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Mourning a Mountie and Trudeau in Brussels: In The News for June 14

In The News is a roundup of stories from The Canadian Press designed to kickstart your day. Here is what's on the radar of our editors for the morning of June 14 ...

What we are watching in Canada ...

WOLSELEY, Sask. — A province mourned the loss of a slain RCMP officer on Sunday, remembering the Mountie as a compassionate fixture of his rural Saskatchewan community.

Const. Shelby Patton, 26, died Saturday morning after he stopped a suspected stolen truck in the small town of Wolseley, Sask., east of Regina. He was hit by the truck while outside of his police vehicle, RCMP said. 

The truck took off and Patton died at the scene. But two hours later a man and a woman were arrested in a field outside the small town of Francis, Sask.

RCMP say 41-year-old Alphonse Stanley Traverse and 42-year-old Marlene Velma Louise Pagee, both from Winnipeg, have been charged with manslaughter as well as a number of other offences.

The two remain in custody and are scheduled to appear at the Regina Provincial Court today at 9:30 a.m. local time.

Meanwhile, flags at RCMP stations across Saskatchewan have been lowered to half-mast, while a growing memorial of flowers, notes and stuffed animals has taken shape outside the Indian Head detachment where Patton was posted. 

Those who knew him said he was tailor-made for the Mounties. 

At the makeshift memorial, a poster in what appears to be a child's handwriting bears a message of comfort for the officer’s family

"He is a hero and always will be," it says. "Thank you for your service. P.S. We love you."


Also this ...

OTTAWA — Ottawa’s legal challenge of two rulings involving First Nations children taken from their families by an underfunded child-welfare system will be heard in Federal Court today. 

The federal government has filed for a judicial review of two Canadian Human Rights Tribunal rulings — one that awarded First Nations children inappropriately taken away from their parents after 2006 $40,000 each and to their parents and grandparents, and the second that expanded Jordan's Principle to children who live off-reserve or who are not registered under the Indian Act.

Jordan's Principle is a rule stating that when different levels of government disagree about who's responsible for providing services to First Nations children, they must help a child in need first and argue over the bills later

Cindy Blackstock, executive director of the First Nations Child and Family Caring Society, which filed the original complaint over 14 years ago, says the case is fundamentally about addressing harms suffered by Indigenous children who have faced systemic discrimination by Canada.

Federal officials say they are not arguing against compensating Indigenous children harmed by what they call a “broken child care system," but they argue the Candian Human Rights Tribunal overstepped its authority and erred in law in awarding individual damages to First Nations kids.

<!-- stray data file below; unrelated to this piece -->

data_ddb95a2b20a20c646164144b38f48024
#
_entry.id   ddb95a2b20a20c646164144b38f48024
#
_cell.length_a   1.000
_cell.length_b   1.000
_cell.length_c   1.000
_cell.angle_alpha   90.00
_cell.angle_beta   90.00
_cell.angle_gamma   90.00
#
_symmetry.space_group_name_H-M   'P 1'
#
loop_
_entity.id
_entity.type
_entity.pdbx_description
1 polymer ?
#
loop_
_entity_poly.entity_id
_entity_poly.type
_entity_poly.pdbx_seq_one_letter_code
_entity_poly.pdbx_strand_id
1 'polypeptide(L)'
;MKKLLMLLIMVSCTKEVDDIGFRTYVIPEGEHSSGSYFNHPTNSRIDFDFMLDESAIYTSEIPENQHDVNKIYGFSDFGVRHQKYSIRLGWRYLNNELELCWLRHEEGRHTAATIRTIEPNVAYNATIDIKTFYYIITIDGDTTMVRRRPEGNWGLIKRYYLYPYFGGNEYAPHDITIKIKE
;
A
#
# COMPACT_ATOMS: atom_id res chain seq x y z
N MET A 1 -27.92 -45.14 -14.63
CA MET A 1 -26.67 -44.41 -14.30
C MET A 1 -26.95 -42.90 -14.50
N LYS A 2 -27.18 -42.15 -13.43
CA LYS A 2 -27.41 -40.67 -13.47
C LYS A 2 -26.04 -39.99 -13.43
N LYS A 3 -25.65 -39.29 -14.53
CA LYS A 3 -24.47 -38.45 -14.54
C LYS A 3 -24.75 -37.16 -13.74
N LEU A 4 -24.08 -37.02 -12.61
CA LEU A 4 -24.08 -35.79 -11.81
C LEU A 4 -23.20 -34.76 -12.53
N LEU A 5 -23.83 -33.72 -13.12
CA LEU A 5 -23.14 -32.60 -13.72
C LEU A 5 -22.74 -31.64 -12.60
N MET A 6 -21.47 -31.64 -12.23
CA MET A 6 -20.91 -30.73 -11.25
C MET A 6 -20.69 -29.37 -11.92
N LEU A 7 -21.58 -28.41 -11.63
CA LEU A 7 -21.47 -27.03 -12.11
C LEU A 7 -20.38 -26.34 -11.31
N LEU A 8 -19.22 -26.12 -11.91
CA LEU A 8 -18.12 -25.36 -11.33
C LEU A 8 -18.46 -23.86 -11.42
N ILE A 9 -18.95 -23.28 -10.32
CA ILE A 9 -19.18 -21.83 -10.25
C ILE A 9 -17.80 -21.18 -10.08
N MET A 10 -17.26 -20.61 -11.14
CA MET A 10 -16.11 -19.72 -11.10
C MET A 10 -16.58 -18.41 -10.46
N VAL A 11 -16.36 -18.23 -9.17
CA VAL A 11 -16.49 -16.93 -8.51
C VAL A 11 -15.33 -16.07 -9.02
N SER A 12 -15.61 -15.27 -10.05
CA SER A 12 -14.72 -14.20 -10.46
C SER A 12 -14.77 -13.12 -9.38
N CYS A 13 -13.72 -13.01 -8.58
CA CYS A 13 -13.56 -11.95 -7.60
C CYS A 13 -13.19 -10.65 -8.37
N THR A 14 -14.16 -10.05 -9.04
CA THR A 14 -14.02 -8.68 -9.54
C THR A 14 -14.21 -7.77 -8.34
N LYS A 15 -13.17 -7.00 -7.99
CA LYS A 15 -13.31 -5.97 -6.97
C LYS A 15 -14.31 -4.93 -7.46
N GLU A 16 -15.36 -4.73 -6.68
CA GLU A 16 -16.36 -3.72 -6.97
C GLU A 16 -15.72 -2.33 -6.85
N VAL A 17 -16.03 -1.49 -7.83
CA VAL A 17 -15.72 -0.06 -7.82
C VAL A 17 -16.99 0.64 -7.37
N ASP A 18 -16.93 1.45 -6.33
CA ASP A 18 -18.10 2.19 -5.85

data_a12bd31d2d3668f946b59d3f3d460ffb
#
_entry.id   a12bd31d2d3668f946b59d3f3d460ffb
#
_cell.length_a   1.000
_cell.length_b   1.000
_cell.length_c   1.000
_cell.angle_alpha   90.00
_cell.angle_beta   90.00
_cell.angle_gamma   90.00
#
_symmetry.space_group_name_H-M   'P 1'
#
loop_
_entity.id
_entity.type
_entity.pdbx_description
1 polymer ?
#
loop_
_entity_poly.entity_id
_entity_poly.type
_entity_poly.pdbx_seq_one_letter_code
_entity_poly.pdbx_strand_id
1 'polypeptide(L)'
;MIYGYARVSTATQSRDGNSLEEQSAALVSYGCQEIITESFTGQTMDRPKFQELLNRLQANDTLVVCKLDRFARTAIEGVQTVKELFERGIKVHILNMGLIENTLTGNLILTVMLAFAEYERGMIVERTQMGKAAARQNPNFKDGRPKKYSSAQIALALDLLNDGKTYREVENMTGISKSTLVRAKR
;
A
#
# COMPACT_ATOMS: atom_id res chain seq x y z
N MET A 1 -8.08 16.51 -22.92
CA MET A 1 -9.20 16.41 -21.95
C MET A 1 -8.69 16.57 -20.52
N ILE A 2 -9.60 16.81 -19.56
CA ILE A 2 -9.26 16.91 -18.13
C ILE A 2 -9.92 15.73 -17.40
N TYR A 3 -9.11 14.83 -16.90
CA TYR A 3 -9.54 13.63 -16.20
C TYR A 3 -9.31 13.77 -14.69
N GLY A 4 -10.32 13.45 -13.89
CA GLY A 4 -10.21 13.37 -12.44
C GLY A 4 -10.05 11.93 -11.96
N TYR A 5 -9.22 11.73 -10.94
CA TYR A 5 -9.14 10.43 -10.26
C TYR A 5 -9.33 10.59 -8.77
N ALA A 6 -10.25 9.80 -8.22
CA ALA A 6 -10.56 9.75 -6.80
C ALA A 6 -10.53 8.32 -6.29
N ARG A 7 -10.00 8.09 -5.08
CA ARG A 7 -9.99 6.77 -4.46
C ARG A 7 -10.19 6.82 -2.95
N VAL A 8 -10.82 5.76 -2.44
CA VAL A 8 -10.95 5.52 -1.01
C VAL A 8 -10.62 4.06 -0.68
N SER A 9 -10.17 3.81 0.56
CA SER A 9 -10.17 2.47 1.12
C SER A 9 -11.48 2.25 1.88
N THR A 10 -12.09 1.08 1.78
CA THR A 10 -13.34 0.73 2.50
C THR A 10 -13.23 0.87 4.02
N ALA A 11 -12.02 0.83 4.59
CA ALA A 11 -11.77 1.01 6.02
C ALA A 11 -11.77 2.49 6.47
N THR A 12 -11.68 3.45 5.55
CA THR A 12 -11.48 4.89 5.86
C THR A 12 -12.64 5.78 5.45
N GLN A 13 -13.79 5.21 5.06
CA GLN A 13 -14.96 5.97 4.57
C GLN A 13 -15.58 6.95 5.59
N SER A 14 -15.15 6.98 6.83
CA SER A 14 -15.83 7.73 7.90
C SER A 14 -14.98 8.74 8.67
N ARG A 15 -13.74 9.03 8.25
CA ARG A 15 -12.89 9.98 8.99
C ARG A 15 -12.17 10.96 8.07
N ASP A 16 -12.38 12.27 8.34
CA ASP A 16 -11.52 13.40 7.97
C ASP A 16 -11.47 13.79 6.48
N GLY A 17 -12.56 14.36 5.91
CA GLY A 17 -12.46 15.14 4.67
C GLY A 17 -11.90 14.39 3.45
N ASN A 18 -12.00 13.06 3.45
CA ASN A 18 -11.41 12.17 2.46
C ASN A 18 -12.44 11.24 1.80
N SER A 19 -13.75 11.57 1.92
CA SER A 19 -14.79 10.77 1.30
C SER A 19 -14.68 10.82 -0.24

Ottawa instead wants to compensate these children and their families through a settlement in two separate but related class-action lawsuits, which Indigenous Services Minister Marc Millers says could lead to higher compensation paid to those who suffered the greatest harms.


And this ...

LONDON, Ont. — A court hearing is scheduled today for the man accused of deliberately striking and killing four members of a Muslim family with his truck in London, Ont.

Nathaniel Veltman made a brief appearance in court by video link last Thursday, but his case was adjourned to today.

He faces four counts of first-degree murder and one count of attempted murder in the June 6 incident that has set off a wave of grief across Canada and beyond.

Salman Afzaal, 46, his 44-year-old wife Madiha Salman, their 15-year-old daughter Yumna Salman and her 74-year-old grandmother, Talat Afzaal were killed while out for an evening walk.

The couple's nine-year-old son, Fayez, was seriously wounded but is expected to recover. 

Police allege the incident was a planned and premeditated attack targeting Muslims. 

A funeral held for the family over the weekend drew hordes of mourners to the Islamic Centre of Southwest Ontario.


What we are watching in the U.S. ...

WASHINGTON — Apple informed former Trump White House counsel Don McGahn and his wife that the Justice Department had subpoenaed information about accounts that belonged to them in 2018. 

That's according to a person familiar with the matter. 

The disclosure comes days after two House lawmakers disclosed they, too, had their information secretly subpoenaed. 

It’s not clear yet why the Trump administration sought the McGahns’ records. But the others were part of a leak probe related to the Russia investigation. 

The Senate’s top Democrat also called on the Justice Department’s chief national security official to testify under oath voluntarily or face a subpoena. 

The official, John Demers, is a Trump appointee who has remained in the Biden administration.


What we are watching in the rest of the world ...

BRUSSELS — Prime Minister Justin Trudeau is in Brussels today for a meeting of the North Atlantic Treaty Organization and then a Canada-EU summit.

Trudeau will begin his day by meeting the president of Latvia, where the Canadian military is leading a NATO alliance battlegroup whose mission is to deter Russian aggression in the region.

The prime minister is also meeting with NATO Secretary-General Jens Stoltenberg before the summit officially gets underway, where eyes will be on U.S. President Joe Biden and how he plans to renew a relationship between his country and the military alliance.